Musicians Respond to Attack at the Bataclan Theater

Stephanie Conlon

With the recent terrorist attacks in Paris, many people are taking it as their personal responsibility to voice their concerns and support. Musicians and artists are no exception to this and are even more vulnerable to the situation because of the attacks at the Bataclan Theatre.

On Nov. 13, a well known concert venue in the eleventh district of Paris was attacked during an Eagles of Death Metal concert. Several shooters entered the building with nearly 1,500 music fans during the show, killing 129 of those in attendance and injuring hundreds more. The California based rock band was roughly half way through their European tour at the time and were unaware of any danger.

Musicians and artists from around the world have begun to speak out with the utmost disgust for the attack and the slaughter of innocent peers enjoying a night in a city known for its arts and culture. While everyone has been affected by the attack in different ways, music has always had a power and unifying quality during times of tragedy like this.

Many artists such as U2 and the Foo Fighters have cancelled shows and tours as a result of the ongoing state of emergency across France. A representative from the Foo Fighters has announced, “It is with profound sadness and heartfelt concern for everyone in Paris that we have been forced to announce the cancellation of the rest of our tour. In light of this senseless violence, the closing of borders, and international mourning, we can’t continue right now. There is no other way to say it. This is crazy and it sucks. Our thoughts and prayers are with everyone who was hurt or who lost a loved one.”

Following this attack, Madonna made the decision to continue with the Stockholm show of her “Rebel Heart.” While on stage, she explained the reasoning behind playing the show, against the wishes of her management. “I was going to cancel my show tonight, but then I thought to myself, why should I give that to them? Why should I allow them to stop me, to stop us, from enjoying freedom? …These are freedoms that we take for granted, of course, and we must not. But they are freedoms that we deserve!”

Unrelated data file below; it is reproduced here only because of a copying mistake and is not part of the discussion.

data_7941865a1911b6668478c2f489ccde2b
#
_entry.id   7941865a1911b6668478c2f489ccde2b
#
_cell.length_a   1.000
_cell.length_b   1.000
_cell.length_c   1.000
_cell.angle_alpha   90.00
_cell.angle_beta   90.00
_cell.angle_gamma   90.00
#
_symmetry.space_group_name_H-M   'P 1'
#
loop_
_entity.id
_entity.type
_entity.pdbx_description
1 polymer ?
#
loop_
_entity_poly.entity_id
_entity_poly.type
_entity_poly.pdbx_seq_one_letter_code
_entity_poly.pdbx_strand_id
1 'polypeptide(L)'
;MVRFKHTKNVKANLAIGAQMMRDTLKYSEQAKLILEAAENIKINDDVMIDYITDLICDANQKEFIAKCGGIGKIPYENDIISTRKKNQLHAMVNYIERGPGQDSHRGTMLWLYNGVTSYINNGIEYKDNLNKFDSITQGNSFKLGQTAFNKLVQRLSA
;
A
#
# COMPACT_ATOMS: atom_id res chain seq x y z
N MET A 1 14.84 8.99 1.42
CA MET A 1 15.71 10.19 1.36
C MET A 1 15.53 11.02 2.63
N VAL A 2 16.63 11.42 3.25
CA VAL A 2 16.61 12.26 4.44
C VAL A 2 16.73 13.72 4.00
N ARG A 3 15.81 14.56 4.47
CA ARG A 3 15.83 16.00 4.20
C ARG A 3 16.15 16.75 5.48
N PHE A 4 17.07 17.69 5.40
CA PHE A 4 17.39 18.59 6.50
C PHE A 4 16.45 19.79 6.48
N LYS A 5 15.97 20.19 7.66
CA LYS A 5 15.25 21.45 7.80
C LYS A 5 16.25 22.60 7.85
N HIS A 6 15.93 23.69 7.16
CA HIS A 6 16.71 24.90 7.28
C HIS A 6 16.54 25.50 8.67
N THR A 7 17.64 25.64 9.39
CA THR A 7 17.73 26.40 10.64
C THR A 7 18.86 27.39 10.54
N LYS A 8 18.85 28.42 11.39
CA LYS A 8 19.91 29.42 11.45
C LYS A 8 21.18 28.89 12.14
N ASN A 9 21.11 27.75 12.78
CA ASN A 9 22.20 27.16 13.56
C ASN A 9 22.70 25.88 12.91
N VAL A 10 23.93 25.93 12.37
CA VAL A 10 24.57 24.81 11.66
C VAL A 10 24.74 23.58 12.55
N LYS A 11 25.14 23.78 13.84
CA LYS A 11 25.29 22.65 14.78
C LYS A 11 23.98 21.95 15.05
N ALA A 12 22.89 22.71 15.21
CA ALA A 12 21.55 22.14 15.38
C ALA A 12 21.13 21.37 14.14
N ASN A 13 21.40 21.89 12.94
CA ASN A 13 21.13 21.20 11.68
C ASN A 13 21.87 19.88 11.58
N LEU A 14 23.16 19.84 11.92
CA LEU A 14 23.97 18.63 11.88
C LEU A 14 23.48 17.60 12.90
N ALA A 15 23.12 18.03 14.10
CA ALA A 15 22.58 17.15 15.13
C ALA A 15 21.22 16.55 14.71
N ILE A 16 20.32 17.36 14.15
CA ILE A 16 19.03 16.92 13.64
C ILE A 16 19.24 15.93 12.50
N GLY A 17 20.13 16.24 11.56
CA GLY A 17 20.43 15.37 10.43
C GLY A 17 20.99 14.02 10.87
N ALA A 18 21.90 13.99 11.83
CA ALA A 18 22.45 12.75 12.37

Other notable artists who have spoken out include the Killers’s front man Brandon Flowers, who in an interview with Loaded magazine, pleaded to fans not to be afraid of music as a result of the Bataclan attack.

“Some of the greatest experiences in my life have been at concerts,” he said. “To think that people will be afraid to go to concerts now is a shame. I hope we don’t let what happened get the better of us… I’m not the ambassador for all musicians… My heart goes out to the people who died. But I feel it’s important to try not to be afraid.”

While celebrities and pop stars are getting the most attention for their efforts to support those who lost loved ones in the attack, perhaps the most heartfelt comes from an anonymous piano player, who set up a concert grand piano outside of the Bataclan Theatre. Playing John Lennon’s “Imagine,” the unknown musician reminded all who pass by the theater that all of the bad will pass and that those lost will never be forgotten.